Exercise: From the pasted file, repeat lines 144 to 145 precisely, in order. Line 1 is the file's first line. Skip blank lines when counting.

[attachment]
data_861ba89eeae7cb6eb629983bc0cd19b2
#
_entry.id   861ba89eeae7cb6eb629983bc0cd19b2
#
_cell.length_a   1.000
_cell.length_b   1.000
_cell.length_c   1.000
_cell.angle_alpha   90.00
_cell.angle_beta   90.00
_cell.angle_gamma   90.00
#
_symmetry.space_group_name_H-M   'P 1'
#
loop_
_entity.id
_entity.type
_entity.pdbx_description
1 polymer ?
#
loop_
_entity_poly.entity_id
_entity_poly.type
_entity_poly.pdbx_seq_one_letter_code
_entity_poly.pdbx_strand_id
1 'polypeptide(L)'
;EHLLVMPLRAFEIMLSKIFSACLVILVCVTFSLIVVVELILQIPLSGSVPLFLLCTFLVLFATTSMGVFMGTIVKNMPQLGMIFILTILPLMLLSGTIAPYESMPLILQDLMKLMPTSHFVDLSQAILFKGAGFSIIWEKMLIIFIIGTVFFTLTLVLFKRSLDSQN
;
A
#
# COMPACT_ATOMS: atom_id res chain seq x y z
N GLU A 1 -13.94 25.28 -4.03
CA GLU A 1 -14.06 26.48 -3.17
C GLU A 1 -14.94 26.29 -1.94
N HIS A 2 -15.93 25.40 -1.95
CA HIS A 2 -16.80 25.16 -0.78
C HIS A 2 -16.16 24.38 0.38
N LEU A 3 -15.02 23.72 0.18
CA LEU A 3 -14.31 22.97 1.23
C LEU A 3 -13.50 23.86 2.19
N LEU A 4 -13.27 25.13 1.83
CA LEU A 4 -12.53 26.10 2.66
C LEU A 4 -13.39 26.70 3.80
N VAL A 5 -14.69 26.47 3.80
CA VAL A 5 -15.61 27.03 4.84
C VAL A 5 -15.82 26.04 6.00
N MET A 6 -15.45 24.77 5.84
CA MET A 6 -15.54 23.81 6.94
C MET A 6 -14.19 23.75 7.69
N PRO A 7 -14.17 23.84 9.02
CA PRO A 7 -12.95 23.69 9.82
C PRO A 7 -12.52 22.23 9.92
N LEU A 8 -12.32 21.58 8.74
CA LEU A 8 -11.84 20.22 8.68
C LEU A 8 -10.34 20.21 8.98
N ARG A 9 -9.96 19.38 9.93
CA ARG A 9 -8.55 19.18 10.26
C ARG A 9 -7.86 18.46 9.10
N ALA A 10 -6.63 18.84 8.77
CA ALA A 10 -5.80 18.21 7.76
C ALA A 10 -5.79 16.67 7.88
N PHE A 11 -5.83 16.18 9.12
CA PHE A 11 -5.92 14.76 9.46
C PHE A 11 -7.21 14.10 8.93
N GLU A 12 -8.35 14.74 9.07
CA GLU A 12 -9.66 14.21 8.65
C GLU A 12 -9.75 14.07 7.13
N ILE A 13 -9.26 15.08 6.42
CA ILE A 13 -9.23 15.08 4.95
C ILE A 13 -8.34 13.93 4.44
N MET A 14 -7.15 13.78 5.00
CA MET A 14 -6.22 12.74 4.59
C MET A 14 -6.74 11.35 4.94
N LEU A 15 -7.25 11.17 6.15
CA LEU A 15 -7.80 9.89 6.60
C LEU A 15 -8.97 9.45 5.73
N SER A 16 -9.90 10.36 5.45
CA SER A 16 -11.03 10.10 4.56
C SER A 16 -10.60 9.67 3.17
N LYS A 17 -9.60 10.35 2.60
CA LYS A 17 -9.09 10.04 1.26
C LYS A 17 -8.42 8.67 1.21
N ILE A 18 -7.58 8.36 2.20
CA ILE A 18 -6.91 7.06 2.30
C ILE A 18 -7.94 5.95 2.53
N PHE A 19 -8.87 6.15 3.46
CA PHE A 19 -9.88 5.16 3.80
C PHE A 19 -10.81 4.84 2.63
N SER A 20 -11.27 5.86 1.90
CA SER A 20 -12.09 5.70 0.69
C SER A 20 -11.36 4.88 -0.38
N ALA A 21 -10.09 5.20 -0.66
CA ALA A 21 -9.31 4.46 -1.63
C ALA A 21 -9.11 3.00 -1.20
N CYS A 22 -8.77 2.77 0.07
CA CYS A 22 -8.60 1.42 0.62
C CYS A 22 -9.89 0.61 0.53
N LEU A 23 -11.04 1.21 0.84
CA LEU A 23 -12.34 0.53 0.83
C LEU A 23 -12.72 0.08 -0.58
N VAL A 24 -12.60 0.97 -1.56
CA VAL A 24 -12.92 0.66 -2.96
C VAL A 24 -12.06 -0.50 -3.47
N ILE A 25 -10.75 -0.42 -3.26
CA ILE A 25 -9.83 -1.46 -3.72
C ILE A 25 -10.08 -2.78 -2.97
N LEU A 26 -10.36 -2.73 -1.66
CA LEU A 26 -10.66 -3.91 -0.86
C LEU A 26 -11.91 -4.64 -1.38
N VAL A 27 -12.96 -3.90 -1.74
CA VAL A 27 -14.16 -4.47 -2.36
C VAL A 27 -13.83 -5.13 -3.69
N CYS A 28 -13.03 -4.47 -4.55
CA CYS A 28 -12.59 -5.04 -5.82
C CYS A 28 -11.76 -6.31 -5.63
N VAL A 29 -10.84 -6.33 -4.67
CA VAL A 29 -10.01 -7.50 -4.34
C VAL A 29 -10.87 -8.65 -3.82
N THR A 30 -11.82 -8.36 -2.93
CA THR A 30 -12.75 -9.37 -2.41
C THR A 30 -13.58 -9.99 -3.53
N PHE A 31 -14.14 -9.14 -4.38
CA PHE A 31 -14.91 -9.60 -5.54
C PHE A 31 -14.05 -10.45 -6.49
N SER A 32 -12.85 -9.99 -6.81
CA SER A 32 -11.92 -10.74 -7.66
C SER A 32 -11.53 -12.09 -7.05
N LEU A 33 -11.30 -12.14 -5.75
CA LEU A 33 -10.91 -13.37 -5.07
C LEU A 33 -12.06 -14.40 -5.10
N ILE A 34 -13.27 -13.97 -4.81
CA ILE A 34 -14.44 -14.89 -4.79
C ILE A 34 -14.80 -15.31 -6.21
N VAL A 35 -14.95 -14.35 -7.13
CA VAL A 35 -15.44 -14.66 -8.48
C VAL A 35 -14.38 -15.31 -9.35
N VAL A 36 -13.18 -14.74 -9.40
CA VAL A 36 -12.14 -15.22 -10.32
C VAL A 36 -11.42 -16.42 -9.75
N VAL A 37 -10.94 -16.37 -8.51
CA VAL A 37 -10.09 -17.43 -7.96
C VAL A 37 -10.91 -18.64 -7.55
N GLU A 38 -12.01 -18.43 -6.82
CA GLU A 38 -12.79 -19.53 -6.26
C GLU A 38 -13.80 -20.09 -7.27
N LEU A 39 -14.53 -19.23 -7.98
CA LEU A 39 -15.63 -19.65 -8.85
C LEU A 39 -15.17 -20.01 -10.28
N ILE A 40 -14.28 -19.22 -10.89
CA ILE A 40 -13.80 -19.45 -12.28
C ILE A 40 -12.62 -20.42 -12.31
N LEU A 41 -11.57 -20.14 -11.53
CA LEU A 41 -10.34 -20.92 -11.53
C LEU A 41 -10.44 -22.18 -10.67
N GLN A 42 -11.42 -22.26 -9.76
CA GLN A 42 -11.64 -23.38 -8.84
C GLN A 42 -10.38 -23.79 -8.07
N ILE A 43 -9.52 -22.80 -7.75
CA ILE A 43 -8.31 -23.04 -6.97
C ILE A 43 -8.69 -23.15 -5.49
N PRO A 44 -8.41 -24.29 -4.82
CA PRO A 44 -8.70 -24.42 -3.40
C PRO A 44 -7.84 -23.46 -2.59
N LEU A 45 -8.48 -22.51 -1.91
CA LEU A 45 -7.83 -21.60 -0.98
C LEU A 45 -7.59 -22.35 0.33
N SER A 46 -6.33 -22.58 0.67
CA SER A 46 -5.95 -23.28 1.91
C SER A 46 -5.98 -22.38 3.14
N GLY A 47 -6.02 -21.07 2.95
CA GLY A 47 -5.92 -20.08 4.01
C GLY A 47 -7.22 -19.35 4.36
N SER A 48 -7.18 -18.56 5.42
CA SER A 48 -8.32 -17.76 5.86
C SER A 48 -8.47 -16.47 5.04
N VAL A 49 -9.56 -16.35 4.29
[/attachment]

C GLU A 38 -13.80 -20.09 -7.27
N LEU A 39 -14.53 -19.23 -7.98